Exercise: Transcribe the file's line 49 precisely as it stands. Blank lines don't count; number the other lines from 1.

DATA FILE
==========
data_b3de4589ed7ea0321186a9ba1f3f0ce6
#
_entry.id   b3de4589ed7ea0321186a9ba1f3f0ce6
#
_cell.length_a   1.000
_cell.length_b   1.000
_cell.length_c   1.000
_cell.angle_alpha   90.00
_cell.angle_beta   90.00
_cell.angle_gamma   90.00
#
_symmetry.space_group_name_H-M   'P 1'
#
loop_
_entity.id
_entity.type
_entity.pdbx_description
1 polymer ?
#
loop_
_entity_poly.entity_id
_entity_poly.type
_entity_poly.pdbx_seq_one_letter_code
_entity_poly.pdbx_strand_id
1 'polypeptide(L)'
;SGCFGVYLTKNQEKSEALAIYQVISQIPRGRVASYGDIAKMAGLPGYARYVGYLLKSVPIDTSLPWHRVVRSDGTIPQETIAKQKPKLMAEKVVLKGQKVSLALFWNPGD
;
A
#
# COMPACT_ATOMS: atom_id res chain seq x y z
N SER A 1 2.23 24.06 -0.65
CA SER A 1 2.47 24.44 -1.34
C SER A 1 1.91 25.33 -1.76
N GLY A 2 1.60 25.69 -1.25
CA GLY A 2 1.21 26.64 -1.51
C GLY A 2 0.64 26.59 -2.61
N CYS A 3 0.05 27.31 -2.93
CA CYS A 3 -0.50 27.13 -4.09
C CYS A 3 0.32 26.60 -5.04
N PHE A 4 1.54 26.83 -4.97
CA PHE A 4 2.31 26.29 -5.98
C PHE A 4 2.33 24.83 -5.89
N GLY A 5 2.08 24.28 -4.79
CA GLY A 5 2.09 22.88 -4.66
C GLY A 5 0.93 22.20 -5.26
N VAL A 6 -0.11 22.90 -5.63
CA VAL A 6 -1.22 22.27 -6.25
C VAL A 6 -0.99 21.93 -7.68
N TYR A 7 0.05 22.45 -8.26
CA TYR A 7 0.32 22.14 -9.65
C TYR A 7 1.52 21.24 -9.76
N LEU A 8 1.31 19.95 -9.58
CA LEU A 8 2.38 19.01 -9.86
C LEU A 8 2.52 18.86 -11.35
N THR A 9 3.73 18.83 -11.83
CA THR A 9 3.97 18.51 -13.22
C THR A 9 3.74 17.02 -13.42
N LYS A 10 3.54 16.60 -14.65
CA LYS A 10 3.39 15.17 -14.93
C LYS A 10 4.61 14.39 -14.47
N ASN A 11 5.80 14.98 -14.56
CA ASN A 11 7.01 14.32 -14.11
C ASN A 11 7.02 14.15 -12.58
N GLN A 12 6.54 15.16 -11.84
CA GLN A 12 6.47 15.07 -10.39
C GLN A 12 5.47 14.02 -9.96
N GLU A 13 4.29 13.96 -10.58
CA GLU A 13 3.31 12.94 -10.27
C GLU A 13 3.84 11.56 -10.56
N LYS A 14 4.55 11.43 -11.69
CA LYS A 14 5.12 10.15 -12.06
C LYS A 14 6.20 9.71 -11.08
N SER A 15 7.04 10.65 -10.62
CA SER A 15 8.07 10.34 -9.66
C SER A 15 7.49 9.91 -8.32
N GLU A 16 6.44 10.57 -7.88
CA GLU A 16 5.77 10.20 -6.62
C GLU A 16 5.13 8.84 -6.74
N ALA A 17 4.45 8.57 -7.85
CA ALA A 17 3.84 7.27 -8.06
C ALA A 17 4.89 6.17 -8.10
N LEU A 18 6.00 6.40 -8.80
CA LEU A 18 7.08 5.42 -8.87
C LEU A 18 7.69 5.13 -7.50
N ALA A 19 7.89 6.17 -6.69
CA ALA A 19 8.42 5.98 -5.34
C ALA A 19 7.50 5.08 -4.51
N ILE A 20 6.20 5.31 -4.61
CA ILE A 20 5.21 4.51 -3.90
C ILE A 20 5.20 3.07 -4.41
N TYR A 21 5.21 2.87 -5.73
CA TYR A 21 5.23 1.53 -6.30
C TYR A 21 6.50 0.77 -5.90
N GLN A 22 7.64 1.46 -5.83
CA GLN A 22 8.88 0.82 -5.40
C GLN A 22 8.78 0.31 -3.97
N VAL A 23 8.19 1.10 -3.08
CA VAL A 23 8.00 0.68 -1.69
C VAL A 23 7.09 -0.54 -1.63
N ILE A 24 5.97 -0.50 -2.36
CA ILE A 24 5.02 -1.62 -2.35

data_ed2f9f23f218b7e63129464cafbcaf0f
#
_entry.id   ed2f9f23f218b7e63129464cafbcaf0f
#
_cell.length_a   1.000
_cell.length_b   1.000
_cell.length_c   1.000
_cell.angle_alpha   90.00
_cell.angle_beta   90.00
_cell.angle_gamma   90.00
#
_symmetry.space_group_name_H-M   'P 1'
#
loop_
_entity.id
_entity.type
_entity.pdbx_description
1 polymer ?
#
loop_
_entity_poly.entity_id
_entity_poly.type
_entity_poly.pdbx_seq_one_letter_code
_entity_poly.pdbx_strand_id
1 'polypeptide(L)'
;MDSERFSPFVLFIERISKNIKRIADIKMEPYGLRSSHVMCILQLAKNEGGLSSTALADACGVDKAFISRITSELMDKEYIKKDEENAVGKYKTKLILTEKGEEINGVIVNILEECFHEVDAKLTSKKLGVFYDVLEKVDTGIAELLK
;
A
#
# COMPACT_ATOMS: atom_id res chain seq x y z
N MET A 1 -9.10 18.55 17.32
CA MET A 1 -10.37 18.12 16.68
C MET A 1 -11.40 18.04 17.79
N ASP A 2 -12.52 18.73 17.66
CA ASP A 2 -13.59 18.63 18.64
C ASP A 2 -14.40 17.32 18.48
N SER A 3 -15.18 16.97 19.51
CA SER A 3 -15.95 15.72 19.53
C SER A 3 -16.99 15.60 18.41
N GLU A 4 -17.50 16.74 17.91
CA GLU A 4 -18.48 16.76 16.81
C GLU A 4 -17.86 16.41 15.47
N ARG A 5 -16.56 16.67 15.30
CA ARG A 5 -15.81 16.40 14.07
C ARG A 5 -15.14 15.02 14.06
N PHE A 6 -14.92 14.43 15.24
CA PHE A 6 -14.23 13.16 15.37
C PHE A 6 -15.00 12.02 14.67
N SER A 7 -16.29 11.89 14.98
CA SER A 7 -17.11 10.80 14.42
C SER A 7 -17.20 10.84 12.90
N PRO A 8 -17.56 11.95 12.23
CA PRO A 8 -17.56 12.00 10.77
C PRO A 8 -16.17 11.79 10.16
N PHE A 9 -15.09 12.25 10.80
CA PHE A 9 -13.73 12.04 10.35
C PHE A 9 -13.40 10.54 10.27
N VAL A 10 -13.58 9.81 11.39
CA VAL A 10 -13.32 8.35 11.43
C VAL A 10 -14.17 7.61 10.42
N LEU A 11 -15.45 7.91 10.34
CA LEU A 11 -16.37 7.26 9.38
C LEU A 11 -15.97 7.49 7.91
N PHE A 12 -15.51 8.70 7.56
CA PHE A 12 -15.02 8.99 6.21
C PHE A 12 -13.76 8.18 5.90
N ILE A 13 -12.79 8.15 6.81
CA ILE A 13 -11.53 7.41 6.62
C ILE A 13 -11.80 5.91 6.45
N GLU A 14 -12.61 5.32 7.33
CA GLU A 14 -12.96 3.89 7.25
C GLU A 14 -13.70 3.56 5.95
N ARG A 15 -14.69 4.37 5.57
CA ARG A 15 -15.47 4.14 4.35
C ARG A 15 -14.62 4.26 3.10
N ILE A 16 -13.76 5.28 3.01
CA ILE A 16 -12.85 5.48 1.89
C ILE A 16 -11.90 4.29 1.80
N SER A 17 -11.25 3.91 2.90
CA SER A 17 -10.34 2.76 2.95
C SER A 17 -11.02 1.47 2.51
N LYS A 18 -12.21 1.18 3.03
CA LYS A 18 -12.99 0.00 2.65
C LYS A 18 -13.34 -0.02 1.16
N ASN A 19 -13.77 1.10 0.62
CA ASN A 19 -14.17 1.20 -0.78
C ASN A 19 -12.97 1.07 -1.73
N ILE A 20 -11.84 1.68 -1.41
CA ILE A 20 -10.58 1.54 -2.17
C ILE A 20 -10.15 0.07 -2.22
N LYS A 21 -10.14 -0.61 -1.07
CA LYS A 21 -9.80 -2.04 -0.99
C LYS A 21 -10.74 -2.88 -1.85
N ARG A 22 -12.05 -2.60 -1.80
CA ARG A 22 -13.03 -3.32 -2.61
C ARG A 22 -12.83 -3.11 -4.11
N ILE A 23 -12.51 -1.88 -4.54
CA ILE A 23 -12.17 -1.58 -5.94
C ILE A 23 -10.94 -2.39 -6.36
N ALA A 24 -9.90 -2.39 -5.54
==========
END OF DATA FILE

N TYR A 7 0.05 22.45 -8.26